1. look for an opposite climate somewhere in the world, this is why we began finding distributors in other countrys- that would help us get through the winter time
2. We had all these little pieces of scraps laying around from cutting sandals. With our permit to work in Nicaragua we had to bring as much rope out of the country as we brought in; or dispose of it. Well, the culture of the the central americas is to burn the scraps- I didnt like that idea, so i began to look at what we could do with our scraps, so we didnt have to burn them. This would also help us not to have to buy new material in the winter time when cash flow was at a minimum. We started putting the scraps together to make circles which would be connected to make all sorts of things. first we started with rugs and a few bags, to water bottle carriers and picnic baskets. Its a fine art, no two are the same, and they are quite time consuming to make so it keeps everybody busy while sandal making is at a standstill. Fortunately over the past few years as we have opened up more sandals to more people, the rope scrap program has become a small little industry of its own, and we get to use up almost all of our scraps, only the little tiny ones escape (but i do have some ideas for those in the future) We developed the No scraps left behind program to make people aware of the amount of waste that manufacturing can create. Coming from a social work background with a lot of years working with people, and equal amount of years working with the environmental groups and educating and being educated on environmental impacts; i found it neccessary to plug these values first into manufacturing. That is why we have been on such a slow growth program for the last 14 years. Thinking through each step of the way. Figuring out cash flow, not taking money from anywhere that might force us to look over some things; i found it was perfectly fine to take our time and have a small transparent, sustainable company. When you buy a rope art product, you are supporting the ideal of using up all the materials of manufacturing, which developed into an art form, of some really interesting one of kind items. It was my hopes by marketing it that it would create information and ideas that might get passed on to big cap industry to see that. So maybe someone who works at some big factory somewhere that sees all the waste that is created can find something to do with it- and yes, that is happening now!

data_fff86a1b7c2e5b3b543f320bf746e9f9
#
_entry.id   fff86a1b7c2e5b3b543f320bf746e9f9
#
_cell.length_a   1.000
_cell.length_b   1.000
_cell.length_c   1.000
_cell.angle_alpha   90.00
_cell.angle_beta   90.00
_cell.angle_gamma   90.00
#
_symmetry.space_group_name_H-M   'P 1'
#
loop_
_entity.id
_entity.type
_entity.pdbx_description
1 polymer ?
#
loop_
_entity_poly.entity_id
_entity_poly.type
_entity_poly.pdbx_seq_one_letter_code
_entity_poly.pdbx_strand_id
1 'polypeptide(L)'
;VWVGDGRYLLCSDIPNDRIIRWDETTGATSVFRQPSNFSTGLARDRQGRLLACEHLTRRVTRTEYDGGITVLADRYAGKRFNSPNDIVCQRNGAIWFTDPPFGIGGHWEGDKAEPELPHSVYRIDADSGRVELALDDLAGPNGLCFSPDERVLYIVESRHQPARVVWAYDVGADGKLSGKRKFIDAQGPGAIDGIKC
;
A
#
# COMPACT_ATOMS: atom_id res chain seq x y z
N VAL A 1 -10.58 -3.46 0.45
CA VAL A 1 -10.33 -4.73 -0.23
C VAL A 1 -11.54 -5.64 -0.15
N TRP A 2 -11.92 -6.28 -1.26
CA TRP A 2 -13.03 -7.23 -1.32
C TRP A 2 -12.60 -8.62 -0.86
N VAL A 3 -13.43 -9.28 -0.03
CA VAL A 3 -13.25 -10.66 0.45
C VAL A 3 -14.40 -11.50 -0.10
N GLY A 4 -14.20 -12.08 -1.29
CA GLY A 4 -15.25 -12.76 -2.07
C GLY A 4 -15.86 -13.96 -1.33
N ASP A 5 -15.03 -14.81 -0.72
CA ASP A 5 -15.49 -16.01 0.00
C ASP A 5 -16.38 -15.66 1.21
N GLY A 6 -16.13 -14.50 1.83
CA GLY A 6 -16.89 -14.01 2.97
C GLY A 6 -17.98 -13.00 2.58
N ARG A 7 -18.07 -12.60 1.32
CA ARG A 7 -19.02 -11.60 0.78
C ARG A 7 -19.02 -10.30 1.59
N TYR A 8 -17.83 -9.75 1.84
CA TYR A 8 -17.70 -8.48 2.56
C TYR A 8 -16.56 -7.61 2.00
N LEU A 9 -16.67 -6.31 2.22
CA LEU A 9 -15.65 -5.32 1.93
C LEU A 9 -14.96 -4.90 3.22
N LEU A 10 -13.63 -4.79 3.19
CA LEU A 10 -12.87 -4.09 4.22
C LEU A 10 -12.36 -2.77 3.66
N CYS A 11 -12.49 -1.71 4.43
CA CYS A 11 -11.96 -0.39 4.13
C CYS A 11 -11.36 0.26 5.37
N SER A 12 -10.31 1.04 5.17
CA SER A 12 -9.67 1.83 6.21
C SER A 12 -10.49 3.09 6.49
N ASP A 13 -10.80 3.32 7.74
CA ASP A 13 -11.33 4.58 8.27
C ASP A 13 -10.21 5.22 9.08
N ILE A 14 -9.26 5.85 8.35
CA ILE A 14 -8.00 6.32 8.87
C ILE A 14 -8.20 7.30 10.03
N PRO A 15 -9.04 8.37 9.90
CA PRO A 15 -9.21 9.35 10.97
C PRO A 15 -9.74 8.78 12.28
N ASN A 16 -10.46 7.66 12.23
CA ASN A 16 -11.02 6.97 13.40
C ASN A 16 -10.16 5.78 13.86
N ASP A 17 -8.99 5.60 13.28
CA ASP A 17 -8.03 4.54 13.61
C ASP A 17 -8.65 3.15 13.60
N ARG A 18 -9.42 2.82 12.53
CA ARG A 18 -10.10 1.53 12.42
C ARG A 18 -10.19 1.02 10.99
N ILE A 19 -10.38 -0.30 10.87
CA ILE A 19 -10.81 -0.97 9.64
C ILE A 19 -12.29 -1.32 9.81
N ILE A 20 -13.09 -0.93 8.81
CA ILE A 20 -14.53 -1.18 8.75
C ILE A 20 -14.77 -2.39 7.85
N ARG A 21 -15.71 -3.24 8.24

About the rope, we make the rope in north carolina a partly reclaimed polypropylene cord, which we have found to be the best and we can keep the consistency what we need to make quality sandals; with our watchful eye. This rope is colorfast, super durable- basically one of the strongest ropes known to humans. When we look at environmental impact, one of the most important things to look at is durablitly. That is why we make the best rope and don’t cut any corners. durablitity is sustainablity.
It was our desire to create a product where there was virtually no waste- almost there – about 85% of our waste can be recycled into other products.
Excessive packaging is just annoying. When you receive your sandals they are in a usps mail bag and tied together with a string. There is no “shoe box”, which we feel is a waste of both money and cardboard. We have a sizing/info tag attached to the sandal. That’s about it. We do what we have to appease our shipping needs and requirements by shipping agency’s, and nothing more. If you order a bunch of sandals they might come in any kind of box we can find to use, so if it looks like your box has been around the world a few times or home made- it might just be. We all have enough shoe boxes from when we were kids with odds and ends in them, i don’t think we need anymore.
Our future goals and recyclables of used sandals. When our volume reaches an amount where it makes sense to attempt re extrusion project we are on it. We got a long way to go for that.
When we introduce new products, or friends products we attempt to evaluate environmental impact, energy conservation, and fun!